Ian – I think that asterisk line is just a divider. It looks like Maggin blotched out his credit above Curt Swan’s in the black area of the artwork, making it blend in with the art.

Scott Rowland

May 28, 2010 at 1:10 pm

Since the Schwartz ending to the Perry White story involves the editor in the story pulling rank on the writer in the story, I don’t have much of a problem accepting Maggin’s story as being pretty close to the truth. You dont’ need to read very deeply to get that moral.

However, the Schwartz ending also adds a final twist to the story, so that may have been part of Julie “Be Original” Schwartz’s motivation also.

In my never ending quest to satisfy my own fannish curiosity, here are the some of the creators who were featured in the Comic-Con scenes in IRON MAN #72 (All identifications are courtesy of the Letters’ Page in IM#74):

Roy Thomas: Drawn by Neal Adams.

Mike Friedrich: drawn by Neal Adams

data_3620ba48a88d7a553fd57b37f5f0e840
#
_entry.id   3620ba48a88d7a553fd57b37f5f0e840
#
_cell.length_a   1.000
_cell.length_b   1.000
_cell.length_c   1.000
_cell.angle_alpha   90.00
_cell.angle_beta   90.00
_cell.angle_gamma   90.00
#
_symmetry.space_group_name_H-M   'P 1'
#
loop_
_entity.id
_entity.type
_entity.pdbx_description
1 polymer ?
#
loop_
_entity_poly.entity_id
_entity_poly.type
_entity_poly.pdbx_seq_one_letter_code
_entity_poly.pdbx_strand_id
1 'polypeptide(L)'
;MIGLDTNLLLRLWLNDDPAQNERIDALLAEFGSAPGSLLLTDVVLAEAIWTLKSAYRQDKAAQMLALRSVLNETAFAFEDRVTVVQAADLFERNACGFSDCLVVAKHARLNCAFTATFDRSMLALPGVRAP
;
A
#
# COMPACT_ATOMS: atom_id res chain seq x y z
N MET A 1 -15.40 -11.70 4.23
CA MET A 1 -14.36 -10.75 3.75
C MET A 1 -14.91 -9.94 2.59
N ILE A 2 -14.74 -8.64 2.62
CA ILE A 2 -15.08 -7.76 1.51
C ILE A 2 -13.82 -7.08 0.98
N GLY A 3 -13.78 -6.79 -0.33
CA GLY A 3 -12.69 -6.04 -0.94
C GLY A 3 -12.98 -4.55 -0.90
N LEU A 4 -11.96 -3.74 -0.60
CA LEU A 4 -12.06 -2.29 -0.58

Frank Brunner: drawn by Frank Brunner

Alan Kupperberg: drawn by Orz (That is how he is listed. I don’t recognize the name.)

Iron Man’s Nose: At least one soon to be Pro liked the nose: Jo Duffy. Again, courtesy of the Letters’ Page in IM #74: “By the way, I like the nose. How would you like to go around without a nose? not much, I’ll bet.” Going by her address (Stone Hall, Wellesley College) she was still a college student when she wrote it. Further proof,MARVEL, that you need to include the Letters’ Page in the ESSENTIALS line. Just look at all the neat stuff that people who don’t own the originals are missing.

Scott Rowland

May 28, 2010 at 1:15 pm

Oh yeah, I believe that the guy telling Iron Man the stories about him are dull is actually writer Mike Friedrich, drawn by Neal Adams. I think they got Neal to add faces of actual Marvel creators to the figures that George Tuska had drawn. That may be Len Wein behind Mike Friedrich.

Thanks as always for a fun column, Brian.

Scott Rowland

May 28, 2010 at 1:18 pm

Trajan posted while I was typing. Darn!

Scott Rowland

May 28, 2010 at 1:21 pm

Oh, and “Orz” would be Tom Orzechowski, who may or may not have been a professional letterer by then.

Scott Rowland: I can’t tell you how many times I’ve had someone beat me to the punch (post?) while I was typing. Say, would you happen to know who this “Orz” guy is?